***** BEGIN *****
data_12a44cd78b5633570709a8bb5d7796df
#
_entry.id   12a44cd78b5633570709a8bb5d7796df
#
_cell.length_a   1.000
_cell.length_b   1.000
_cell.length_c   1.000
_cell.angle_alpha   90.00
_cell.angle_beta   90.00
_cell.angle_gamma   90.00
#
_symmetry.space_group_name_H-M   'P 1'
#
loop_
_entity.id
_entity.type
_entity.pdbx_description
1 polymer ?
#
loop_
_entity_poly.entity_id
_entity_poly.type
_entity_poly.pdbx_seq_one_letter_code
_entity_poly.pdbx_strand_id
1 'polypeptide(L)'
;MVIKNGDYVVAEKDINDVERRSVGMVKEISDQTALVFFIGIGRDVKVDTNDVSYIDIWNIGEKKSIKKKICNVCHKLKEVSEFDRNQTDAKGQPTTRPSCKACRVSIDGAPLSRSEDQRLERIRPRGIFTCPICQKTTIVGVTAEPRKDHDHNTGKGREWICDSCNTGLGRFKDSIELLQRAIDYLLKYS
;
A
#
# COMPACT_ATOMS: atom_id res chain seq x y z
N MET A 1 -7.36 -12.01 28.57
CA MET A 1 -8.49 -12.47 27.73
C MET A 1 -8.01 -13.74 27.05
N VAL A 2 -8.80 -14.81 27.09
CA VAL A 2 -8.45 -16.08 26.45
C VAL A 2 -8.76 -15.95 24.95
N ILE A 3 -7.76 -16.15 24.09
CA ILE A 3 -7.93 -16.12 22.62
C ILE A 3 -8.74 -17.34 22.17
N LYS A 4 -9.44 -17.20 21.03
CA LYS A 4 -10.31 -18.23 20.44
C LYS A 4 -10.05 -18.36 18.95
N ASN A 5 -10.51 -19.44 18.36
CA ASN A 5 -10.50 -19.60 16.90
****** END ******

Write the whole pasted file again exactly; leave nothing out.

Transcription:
data_12a44cd78b5633570709a8bb5d7796df
#
_entry.id   12a44cd78b5633570709a8bb5d7796df
#
_cell.length_a   1.000
_cell.length_b   1.000
_cell.length_c   1.000
_cell.angle_alpha   90.00
_cell.angle_beta   90.00
_cell.angle_gamma   90.00
#
_symmetry.space_group_name_H-M   'P 1'
#
loop_
_entity.id
_entity.type
_entity.pdbx_description
1 polymer ?
#
loop_
_entity_poly.entity_id
_entity_poly.type
_entity_poly.pdbx_seq_one_letter_code
_entity_poly.pdbx_strand_id
1 'polypeptide(L)'
;MVIKNGDYVVAEKDINDVERRSVGMVKEISDQTALVFFIGIGRDVKVDTNDVSYIDIWNIGEKKSIKKKICNVCHKLKEVSEFDRNQTDAKGQPTTRPSCKACRVSIDGAPLSRSEDQRLERIRPRGIFTCPICQKTTIVGVTAEPRKDHDHNTGKGREWICDSCNTGLGRFKDSIELLQRAIDYLLKYS
;
A
#
# COMPACT_ATOMS: atom_id res chain seq x y z
N MET A 1 -7.36 -12.01 28.57
CA MET A 1 -8.49 -12.47 27.73
C MET A 1 -8.01 -13.74 27.05
N VAL A 2 -8.80 -14.81 27.09
CA VAL A 2 -8.45 -16.08 26.45
C VAL A 2 -8.76 -15.95 24.95
N ILE A 3 -7.76 -16.15 24.09
CA ILE A 3 -7.93 -16.12 22.62
C ILE A 3 -8.74 -17.34 22.17
N LYS A 4 -9.44 -17.20 21.03
CA LYS A 4 -10.31 -18.23 20.44
C LYS A 4 -10.05 -18.36 18.95
N ASN A 5 -10.51 -19.44 18.36
CA ASN A 5 -10.50 -19.60 16.90